Norco Torrent 7.1 review£1,599.00

Patience under power pays big dividends on descents

BikeRadar score4/5

Norco’s plus-size hardtail trades labour-intensive laziness on flats and climbs for outrageously uncouth gravity-assisted character that’d shame many full-suspension bikes. Production packages will be even better than the sample we tested too.

Aggro comes as standard

Norco have worked hard to squeeze proper plus-size tyres into the Torrent while keeping it bang on trend for aggro handling. Complicated asymmetric forgings allow a super-short Boost back end without any calf or ankle rub issues.

The heavily sloped top tube and long, buttressed seat tube extension give plenty of sack space even if you stall on a stupidly steep climb. A long conjoined main tube section keeps the head tube securely attached to the rest of the bike. Brake and gear cables run through less-than-subtle brackets but at least the remote-control KS dropper post cable only pops into view in the bottom corner of the frame.

The Manitou fork will get an upgrade to RockShox' Yari for production models

While the inclusion of a dropper is impressive for the price it’s the tyres that really make a difference to what this bike can do. Rather than trying to massage the ego of struggling muscles with fast-rolling semi-slicks, Norco has opted for chunky Nobby Nic tubeless rubber on super-wide 49mm rims for a full-fat 72mm carcass width. The bar is equally oversize at 35mm in diameter and 780mm wide, and the 28t chainring is a sensible choice on what's a hefty, slow-rolling bike.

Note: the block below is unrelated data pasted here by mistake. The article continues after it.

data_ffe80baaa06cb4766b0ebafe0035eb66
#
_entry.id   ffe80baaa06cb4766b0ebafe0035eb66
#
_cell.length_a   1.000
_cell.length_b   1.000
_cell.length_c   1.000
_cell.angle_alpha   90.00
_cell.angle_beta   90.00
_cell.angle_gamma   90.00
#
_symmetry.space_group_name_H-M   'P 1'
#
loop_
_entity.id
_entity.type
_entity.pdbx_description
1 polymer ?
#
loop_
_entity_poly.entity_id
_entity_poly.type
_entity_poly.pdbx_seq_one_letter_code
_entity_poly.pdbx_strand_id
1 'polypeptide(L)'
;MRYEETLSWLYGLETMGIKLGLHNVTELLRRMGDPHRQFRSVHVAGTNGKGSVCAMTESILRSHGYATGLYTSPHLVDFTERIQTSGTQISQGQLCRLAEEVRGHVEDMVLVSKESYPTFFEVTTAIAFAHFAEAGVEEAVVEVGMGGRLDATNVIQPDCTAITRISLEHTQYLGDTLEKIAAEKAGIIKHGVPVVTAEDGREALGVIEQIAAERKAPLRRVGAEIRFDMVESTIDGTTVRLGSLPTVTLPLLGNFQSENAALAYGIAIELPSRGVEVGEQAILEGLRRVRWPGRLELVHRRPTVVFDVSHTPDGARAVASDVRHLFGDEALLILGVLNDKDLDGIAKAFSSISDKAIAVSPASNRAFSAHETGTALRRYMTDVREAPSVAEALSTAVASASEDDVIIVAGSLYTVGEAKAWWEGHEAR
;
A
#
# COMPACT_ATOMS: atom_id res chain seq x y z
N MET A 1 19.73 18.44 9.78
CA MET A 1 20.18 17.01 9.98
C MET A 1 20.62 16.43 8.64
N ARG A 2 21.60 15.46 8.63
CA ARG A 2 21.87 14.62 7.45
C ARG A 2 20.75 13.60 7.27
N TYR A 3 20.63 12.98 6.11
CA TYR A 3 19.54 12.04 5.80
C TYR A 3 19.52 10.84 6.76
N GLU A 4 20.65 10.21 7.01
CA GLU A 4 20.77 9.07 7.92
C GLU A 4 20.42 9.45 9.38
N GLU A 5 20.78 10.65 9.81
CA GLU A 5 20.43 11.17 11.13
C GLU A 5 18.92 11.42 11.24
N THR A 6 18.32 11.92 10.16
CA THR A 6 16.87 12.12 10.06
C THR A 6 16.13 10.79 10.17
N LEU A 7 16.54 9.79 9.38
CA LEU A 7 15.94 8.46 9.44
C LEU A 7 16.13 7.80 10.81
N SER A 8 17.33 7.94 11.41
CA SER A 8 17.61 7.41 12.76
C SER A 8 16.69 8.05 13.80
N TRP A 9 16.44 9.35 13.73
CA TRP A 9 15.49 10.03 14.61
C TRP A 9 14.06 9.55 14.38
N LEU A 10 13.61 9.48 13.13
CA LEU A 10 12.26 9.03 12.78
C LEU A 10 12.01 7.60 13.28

Hard work on the ups pays off on the downs

As soon as we started rolling we noticed that we seemed to be working significantly harder on the Torrent than on the other plus bikes from Orbea, Scott and Charge that we were testing at the same time. Tyre drag and a soft feel under power create an unrewarding response to any attempted injections of pace and make it hard to maintain morale.

The slack head angle and grippy tyres mean you really have to haul on the big bar to get it to sullenly change direction on the flat, and even then it’ll often take several tugs to get the message across. Add a bit of upward gradient and the steering often stumbles and scuffs the side of the trail unless you just GPS the straightest course possible through stuff. All this meant we nearly turned round and headed for home before we even got to the tops on our first big moorland mission.

A 28t ring will haul you up anything once you've got the Norco's measure

Get even a hint of gravity on your side though and the Torrent begins to flow. We’re not just talking a little trickle winding its way round boulders and skirting serious drops like you’d expect even on a fairly butch aggro hardtail. With barely double-figure PSI in the tyres the Torrent surges straight over everything with all the subtlety of a tsunami.